How NOT to Begin by Christine Duncan

safehouse1 I think as writers we can all agree, beginnings are hard. You have to let the reader know the setting, the time period, the weather and the time of year. You need to reveal setting and voice, introduce the hero, make the genre obvious, and oh yeah, kick off the plot. It’s hard.
But I can tell you what, as a reader, I hate. This week I opened two books, and pretty soon after, shut them back up to never read again. The first book had twelve pages of exposition before there was any dialog. The reader was inside the heroine’s head and she seemed very likeable. I wasn’t even impatient for the first, oh, five pages. After that, it was just another data dump. I thought it was finally over when I hit a real scene with dialog but it lasted only half a page and then, a quick flip through the book revealed that it wasn’t getting better any time soon.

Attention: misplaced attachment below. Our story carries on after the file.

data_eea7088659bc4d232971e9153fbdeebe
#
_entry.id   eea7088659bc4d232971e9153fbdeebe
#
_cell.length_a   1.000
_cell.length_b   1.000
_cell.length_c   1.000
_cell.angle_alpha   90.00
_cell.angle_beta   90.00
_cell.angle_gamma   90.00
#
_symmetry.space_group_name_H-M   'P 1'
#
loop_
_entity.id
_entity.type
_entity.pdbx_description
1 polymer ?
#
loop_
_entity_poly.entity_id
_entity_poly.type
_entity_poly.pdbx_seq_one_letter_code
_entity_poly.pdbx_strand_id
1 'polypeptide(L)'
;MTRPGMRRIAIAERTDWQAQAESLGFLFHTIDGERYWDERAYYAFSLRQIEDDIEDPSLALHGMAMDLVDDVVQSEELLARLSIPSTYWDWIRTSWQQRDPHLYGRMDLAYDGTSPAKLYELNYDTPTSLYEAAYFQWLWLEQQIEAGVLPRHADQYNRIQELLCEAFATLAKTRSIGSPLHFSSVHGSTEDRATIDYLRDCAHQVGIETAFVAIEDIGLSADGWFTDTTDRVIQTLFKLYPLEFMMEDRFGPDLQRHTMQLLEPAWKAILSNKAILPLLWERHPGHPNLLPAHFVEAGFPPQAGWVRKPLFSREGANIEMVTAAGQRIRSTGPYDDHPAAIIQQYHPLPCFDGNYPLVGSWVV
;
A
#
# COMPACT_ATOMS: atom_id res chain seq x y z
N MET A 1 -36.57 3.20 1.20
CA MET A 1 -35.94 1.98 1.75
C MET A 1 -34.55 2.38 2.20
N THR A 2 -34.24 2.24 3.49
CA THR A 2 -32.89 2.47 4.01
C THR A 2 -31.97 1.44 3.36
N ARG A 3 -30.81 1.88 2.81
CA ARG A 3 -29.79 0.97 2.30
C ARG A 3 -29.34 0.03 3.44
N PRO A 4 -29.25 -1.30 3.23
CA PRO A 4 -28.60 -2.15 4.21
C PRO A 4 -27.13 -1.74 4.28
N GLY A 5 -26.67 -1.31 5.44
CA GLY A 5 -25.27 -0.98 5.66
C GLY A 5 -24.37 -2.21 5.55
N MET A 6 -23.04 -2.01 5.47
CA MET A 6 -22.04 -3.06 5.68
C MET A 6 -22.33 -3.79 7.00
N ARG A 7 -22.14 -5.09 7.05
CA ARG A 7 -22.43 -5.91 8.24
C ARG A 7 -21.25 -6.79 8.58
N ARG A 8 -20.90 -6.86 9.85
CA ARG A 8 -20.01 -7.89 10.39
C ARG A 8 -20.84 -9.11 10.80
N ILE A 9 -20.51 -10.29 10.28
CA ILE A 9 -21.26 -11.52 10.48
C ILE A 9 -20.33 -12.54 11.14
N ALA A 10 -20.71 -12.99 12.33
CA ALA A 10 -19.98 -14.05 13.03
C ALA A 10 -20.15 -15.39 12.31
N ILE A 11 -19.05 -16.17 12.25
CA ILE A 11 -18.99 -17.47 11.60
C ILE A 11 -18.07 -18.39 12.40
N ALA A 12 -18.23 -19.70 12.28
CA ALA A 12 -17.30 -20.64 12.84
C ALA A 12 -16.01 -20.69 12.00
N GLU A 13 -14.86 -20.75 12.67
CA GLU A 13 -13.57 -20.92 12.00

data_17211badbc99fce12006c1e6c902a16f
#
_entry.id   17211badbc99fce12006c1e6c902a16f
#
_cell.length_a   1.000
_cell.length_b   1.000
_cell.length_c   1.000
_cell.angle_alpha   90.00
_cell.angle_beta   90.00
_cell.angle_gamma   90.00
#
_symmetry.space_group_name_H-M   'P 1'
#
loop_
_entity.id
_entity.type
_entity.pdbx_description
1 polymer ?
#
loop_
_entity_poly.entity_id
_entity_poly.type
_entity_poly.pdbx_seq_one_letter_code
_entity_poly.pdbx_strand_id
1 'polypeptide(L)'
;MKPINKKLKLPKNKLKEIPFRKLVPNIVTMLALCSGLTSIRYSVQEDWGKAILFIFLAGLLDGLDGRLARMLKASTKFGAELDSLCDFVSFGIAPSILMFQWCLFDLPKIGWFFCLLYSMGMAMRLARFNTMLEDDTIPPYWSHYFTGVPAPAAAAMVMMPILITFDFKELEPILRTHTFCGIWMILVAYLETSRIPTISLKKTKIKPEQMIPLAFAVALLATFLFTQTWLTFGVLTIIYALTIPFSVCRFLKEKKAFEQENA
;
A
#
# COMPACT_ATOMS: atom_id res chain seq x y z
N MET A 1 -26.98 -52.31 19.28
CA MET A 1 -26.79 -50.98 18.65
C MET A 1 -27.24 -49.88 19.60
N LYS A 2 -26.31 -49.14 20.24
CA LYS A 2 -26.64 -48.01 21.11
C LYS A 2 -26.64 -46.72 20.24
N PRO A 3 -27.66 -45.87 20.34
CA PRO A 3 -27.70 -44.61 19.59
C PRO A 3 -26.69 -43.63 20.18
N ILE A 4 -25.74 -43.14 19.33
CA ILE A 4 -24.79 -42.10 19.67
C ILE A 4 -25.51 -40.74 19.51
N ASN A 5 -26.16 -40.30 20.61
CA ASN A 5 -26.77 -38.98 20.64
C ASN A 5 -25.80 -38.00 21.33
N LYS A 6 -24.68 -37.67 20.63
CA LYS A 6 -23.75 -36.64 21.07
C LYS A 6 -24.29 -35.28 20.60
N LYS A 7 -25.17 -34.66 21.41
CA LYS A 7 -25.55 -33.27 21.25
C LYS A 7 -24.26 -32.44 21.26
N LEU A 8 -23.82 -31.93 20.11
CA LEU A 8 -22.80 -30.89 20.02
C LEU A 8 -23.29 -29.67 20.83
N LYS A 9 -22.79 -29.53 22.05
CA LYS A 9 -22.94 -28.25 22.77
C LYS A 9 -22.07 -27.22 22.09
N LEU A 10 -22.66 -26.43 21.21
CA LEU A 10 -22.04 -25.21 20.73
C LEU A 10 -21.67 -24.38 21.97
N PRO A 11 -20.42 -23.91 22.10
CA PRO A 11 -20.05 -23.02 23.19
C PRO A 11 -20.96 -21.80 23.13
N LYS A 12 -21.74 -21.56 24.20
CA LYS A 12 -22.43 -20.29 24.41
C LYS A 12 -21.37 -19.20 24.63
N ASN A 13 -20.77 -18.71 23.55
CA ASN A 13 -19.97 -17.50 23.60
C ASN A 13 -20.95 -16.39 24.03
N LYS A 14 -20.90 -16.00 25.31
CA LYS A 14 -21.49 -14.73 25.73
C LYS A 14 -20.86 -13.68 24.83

The second book did a better job. It started with exposition in the heroine’s head but the writer quickly put her in a scene. But it soon became obvious that the writer thought I, the reader, was clueless so in order to make sure I missed nothing, she spelled everything out in exposition interspersed throughout the scene. So instead of showing me a tense fight between a rookie cop and a retired veteran, she told me. Instead of showing me how the rookie looked up to the veteran, she told me. Instead of…never mind, I trust you get it. I shut that book after about fifteen pages although I had been looking forward to reading it, based on the synopsis.
I think the writers I like the most are those who trust their readers. They make up whole languages, and figure I’ll get it, sooner or later. And I do. They show alien planets as backdrops to thrilling scenes that reveal character and what the point of the book is, and they figure I’ll understand.
I don’t have any shortcuts to tell you about how to do this. If beginnings are hard, middles can be too and let’s not even talk about endings. Write and write some more.

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